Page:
Prostate cancer is extremely common in the U.S. “It’s the most common life-threatening cancer in men, responsible for 26,000 deaths per year,” says William G. Nelson, M.D., Ph.D., director of the Sidney Kimmel Comprehensive Cancer Center at Johns Hopkins. But there are a lot of prostate cancers that are not life-threatening, he says. “In autopsies done for causes not related to cancer, we find small cancers in an unimaginably large fraction of men. By the time men reach 60-70 years old, two-thirds of them are harboring small cancers in their prostate; the lifetime risk of a prostate cancer diagnosis is about 1 in 8. Yet the lifetime risk of dying from prostate cancer is only about 1 in 37. What this means is many, many more men are going to die with prostate cancer than from it.”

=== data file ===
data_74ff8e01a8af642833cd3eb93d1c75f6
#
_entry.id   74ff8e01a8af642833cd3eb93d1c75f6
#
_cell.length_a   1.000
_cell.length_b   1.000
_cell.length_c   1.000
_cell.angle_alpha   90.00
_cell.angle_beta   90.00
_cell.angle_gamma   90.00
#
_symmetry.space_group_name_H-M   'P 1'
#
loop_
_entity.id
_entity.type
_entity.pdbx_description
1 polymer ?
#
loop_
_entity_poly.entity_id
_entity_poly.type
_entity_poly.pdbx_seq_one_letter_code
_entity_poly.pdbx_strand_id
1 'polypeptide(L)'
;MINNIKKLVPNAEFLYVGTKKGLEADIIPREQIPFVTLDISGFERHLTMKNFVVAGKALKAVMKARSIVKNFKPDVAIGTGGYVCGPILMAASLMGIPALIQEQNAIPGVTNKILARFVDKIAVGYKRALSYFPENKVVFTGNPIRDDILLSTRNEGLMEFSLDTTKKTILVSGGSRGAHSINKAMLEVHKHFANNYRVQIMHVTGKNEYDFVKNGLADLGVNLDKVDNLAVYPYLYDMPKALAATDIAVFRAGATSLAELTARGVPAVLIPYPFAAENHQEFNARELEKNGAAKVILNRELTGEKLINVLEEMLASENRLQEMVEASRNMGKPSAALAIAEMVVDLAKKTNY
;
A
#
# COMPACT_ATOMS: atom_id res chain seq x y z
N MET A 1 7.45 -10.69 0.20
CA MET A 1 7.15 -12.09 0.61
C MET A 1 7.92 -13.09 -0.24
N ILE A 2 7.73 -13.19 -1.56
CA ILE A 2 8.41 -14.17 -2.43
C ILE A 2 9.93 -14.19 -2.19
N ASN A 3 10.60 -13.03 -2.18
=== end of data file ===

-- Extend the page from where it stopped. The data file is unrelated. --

Listen to the Cancer News Review podcast with Dr. Nelson.